While in Hiroshima, I had quite an emotional experience at the peace memorial park and at the newly renovated museum. We each had our own audio guide and walked around the museum at our own pace where there were very graphic images of young children and their families, as well as paintings done by the victims of the blast that were quite hard to view. We were able to see children singing and honoring the young kids that were victims of the atomic bomb which was beautiful, yet quite sad. To end on a happier note, we were taken to a paper crane museum where guests are able to make their own cranes and drop them down the side of the building after making a wish. We didn’t have enough time to make our own cranes so we were each gifted with a paper crane that we could drop. There’s a very narrow, tight space where three people can fit to drop their cranes down the side of the building. Guests waiting to drop their cranes can watch others drop their cranes via a live camera!

Miyajima + the Torii Gate

Although the famed Torii gate of Miyajima will be under construction for the next three years, it was still such a beautiful site as there was a traditional Japanese wedding taking place (despite the gate being hidden under scaffolding). The surrounding is very picturesque and easy to walk around for independent exploration as there are several little souvenir shops, food stands, stores, and animal cafes. There were also several deer roaming around freely, much like the ones in Nara!


Tipping is not customary and can be seen as an insult.

Visas are not required for a stay of fewer than 90 days.

It is very safe if you are a solo traveler and want to hop into a Taxi to go explore. You would be perfectly fine doing so.

Garbage cans are very limited in Japan so you need to carry your garbage with you throughout the day until you find a garbage can. Japan is very clean!

When flying from Takamatsu to Haneda, sit on the left side of the plane because you’ll have a view of Mt. Fuji!!

There’s so much to see and do in Japan, you’d need at least 2 weeks to see most of the famous sites.

The Setouchi Region is beautiful, and more guests should visit.

Incredible views of the Seto Inland Sea along the biking trail.

Sake is a staple alcoholic drink in the Japanese diet – get used to having it during dinner and celebrations.

You should slurp your noodles when dining as it shows you enjoy the food and it’s a compliment to the chef.

When exchanging business cards with others you should accept them with 2 hands and bow as a sign of respect.

The view of the Tatara Bridge is beautiful – you can view it from the sea (on a cruise along the Seto Inland Sea), by vehicle, and by biking. However, once a year it is open for the public to climb the bridge. You climb several small sets of stairs wearing gloves and a hard hat, and also go under the bridge on a moving platform that is typically used for workers to paint the underneath of the bridge. A super unique experience that we can arrange for our clients.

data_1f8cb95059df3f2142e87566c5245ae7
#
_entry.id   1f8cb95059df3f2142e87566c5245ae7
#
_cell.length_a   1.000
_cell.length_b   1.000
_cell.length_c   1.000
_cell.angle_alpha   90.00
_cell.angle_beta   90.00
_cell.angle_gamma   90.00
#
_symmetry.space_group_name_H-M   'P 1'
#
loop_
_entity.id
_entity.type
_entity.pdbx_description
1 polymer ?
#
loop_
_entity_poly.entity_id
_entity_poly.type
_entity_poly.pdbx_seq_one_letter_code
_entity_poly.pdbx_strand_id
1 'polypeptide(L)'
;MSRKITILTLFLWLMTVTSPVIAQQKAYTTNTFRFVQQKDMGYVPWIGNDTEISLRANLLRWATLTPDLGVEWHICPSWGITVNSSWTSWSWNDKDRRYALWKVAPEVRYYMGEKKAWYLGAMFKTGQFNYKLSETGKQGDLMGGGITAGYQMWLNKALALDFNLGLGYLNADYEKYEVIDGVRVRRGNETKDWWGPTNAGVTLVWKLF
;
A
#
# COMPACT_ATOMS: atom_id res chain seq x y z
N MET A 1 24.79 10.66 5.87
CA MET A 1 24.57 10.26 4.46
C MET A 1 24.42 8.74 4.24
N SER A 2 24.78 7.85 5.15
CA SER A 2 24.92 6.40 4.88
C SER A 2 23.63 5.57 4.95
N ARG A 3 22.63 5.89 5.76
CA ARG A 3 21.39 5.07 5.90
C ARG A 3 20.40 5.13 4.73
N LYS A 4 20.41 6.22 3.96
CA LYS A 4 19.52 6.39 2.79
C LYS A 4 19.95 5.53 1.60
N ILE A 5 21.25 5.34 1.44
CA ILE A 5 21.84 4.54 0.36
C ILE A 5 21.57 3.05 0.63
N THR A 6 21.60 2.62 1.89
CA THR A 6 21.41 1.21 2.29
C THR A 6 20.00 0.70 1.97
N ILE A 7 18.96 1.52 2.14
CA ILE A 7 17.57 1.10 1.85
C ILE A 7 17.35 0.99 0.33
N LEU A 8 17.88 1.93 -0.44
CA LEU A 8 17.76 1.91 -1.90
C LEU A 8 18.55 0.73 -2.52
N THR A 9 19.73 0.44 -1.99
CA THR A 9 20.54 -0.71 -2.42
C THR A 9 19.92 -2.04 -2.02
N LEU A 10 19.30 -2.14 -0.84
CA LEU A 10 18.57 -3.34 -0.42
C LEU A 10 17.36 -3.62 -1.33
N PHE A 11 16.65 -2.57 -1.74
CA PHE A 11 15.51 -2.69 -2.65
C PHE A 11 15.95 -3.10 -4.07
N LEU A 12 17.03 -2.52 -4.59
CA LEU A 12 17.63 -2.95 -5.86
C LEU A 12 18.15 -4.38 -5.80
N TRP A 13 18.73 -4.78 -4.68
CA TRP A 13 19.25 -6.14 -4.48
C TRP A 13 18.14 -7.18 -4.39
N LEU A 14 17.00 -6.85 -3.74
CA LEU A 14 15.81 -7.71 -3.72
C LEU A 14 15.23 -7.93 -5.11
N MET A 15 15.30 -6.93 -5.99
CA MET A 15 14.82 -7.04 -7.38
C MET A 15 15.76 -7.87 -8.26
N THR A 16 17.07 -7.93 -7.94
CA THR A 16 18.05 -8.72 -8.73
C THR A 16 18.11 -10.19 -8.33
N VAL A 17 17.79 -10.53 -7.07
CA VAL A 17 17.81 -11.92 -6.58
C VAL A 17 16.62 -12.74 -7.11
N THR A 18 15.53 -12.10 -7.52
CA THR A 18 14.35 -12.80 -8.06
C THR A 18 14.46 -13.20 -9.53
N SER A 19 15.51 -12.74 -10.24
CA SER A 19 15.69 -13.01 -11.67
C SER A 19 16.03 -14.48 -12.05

Travelers with tattoos WILL NOT be allowed to enter a public onsen (public bath). I was denied from entering an onsen but have a really interesting/funny story to tell. Be sure to advise everyone of this, however, you can sometimes get away with covering your tattoos with bandaids and special adhesive wraps that can typically be purchased in the hotel’s gift shop.

Visiting the Hiroshima memorial and museum can be very tough and heavy for some travelers. Quite an emotional experience and graphic images.

The city of Kobe is a great entry point to the Setouchi Region as it is home to an array of great shopping. There is a central arcade that has a wealth of shops ranging from clothing to food, to home goods, to pharmacies. Historic sites are a short Shinkansen train ride away. Delicious food such as Kobe beef is the most notable.

If you can arrange to stay at a traditional Ryokan, you will really learn the traditional Japanese way of life. You can have tea in your room and live life as a local.

Foodies, history buffs, those looking for unique experiences (such as staying in a capsule hotel in Tokyo), Instagrammers (a plethora of picturesque spots, especially during the cherry blossom season), and art lovers (Naoshima Island) will all enjoy the Setouchi region.

Japan is definitely a place where you can visit more than once as there is so much to do. You certainly cannot do everything within one week. The Setouchi region is unique and a great experience for those second-time visitors seeking something different than the hustle and bustle of Tokyo.